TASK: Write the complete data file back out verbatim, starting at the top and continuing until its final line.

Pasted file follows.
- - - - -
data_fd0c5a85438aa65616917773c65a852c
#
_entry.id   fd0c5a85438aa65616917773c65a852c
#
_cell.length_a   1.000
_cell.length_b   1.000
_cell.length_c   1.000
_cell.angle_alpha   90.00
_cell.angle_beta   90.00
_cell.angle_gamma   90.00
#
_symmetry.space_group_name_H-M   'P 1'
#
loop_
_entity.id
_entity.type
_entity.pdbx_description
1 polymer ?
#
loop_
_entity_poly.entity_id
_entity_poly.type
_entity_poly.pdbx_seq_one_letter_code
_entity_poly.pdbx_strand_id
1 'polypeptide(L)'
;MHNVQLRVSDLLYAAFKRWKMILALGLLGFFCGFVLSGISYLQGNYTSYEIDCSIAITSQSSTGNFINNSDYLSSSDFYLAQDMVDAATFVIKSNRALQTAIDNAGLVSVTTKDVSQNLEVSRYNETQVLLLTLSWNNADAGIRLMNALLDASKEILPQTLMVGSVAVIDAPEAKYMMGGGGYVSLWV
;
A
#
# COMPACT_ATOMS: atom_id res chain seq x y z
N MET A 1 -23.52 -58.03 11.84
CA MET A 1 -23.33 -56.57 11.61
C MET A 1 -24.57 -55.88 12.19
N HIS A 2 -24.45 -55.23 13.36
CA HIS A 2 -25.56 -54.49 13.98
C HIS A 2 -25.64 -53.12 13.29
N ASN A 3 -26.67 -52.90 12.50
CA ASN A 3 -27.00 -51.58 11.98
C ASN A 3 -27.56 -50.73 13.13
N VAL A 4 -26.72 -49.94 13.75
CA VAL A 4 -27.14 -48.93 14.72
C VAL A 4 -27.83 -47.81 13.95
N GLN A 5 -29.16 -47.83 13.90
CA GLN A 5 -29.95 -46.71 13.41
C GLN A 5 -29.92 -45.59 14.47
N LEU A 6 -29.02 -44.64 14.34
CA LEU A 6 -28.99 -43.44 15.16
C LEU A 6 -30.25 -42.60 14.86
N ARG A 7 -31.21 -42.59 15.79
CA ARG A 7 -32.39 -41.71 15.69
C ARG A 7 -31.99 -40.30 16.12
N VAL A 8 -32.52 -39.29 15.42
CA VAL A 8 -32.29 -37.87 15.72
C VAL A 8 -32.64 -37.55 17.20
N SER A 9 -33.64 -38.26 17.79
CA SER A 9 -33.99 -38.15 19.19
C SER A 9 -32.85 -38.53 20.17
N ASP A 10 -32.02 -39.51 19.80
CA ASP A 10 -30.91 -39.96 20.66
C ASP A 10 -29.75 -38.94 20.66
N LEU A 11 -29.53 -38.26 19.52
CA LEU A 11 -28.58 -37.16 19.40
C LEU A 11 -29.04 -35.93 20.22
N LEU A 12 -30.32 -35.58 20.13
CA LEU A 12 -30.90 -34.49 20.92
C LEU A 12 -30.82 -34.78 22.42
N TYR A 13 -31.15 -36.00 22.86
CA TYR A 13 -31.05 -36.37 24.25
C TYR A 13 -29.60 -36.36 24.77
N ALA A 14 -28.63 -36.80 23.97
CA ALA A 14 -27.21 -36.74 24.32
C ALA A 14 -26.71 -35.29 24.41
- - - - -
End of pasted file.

data_fd0c5a85438aa65616917773c65a852c
#
_entry.id   fd0c5a85438aa65616917773c65a852c
#
_cell.length_a   1.000
_cell.length_b   1.000
_cell.length_c   1.000
_cell.angle_alpha   90.00
_cell.angle_beta   90.00
_cell.angle_gamma   90.00
#
_symmetry.space_group_name_H-M   'P 1'
#
loop_
_entity.id
_entity.type
_entity.pdbx_description
1 polymer ?
#
loop_
_entity_poly.entity_id
_entity_poly.type
_entity_poly.pdbx_seq_one_letter_code
_entity_poly.pdbx_strand_id
1 'polypeptide(L)'
;MHNVQLRVSDLLYAAFKRWKMILALGLLGFFCGFVLSGISYLQGNYTSYEIDCSIAITSQSSTGNFINNSDYLSSSDFYLAQDMVDAATFVIKSNRALQTAIDNAGLVSVTTKDVSQNLEVSRYNETQVLLLTLSWNNADAGIRLMNALLDASKEILPQTLMVGSVAVIDAPEAKYMMGGGGYVSLWV
;
A
#
# COMPACT_ATOMS: atom_id res chain seq x y z
N MET A 1 -23.52 -58.03 11.84
CA MET A 1 -23.33 -56.57 11.61
C MET A 1 -24.57 -55.88 12.19
N HIS A 2 -24.45 -55.23 13.36
CA HIS A 2 -25.56 -54.49 13.98
C HIS A 2 -25.64 -53.12 13.29
N ASN A 3 -26.67 -52.90 12.50
CA ASN A 3 -27.00 -51.58 11.98
C ASN A 3 -27.56 -50.73 13.13
N VAL A 4 -26.72 -49.94 13.75
CA VAL A 4 -27.14 -48.93 14.72
C VAL A 4 -27.83 -47.81 13.95
N GLN A 5 -29.16 -47.83 13.90
CA GLN A 5 -29.95 -46.71 13.41
C GLN A 5 -29.92 -45.59 14.47
N LEU A 6 -29.02 -44.64 14.34
CA LEU A 6 -28.99 -43.44 15.16
C LEU A 6 -30.25 -42.60 14.86
N ARG A 7 -31.21 -42.59 15.79
CA ARG A 7 -32.39 -41.71 15.69
C ARG A 7 -31.99 -40.30 16.12
N VAL A 8 -32.52 -39.29 15.42
CA VAL A 8 -32.29 -37.87 15.72
C VAL A 8 -32.64 -37.55 17.20
N SER A 9 -33.64 -38.26 17.79
CA SER A 9 -33.99 -38.15 19.19
C SER A 9 -32.85 -38.53 20.17
N ASP A 10 -32.02 -39.51 19.80
CA ASP A 10 -30.91 -39.96 20.66
C ASP A 10 -29.75 -38.94 20.66
N LEU A 11 -29.53 -38.26 19.52
CA LEU A 11 -28.58 -37.16 19.40
C LEU A 11 -29.04 -35.93 20.22
N LEU A 12 -30.32 -35.58 20.13
CA LEU A 12 -30.90 -34.49 20.92
C LEU A 12 -30.82 -34.78 22.42
N TYR A 13 -31.15 -36.00 22.86
CA TYR A 13 -31.05 -36.37 24.25
C TYR A 13 -29.60 -36.36 24.77
N ALA A 14 -28.63 -36.80 23.97
CA ALA A 14 -27.21 -36.74 24.32
C ALA A 14 -26.71 -35.29 24.41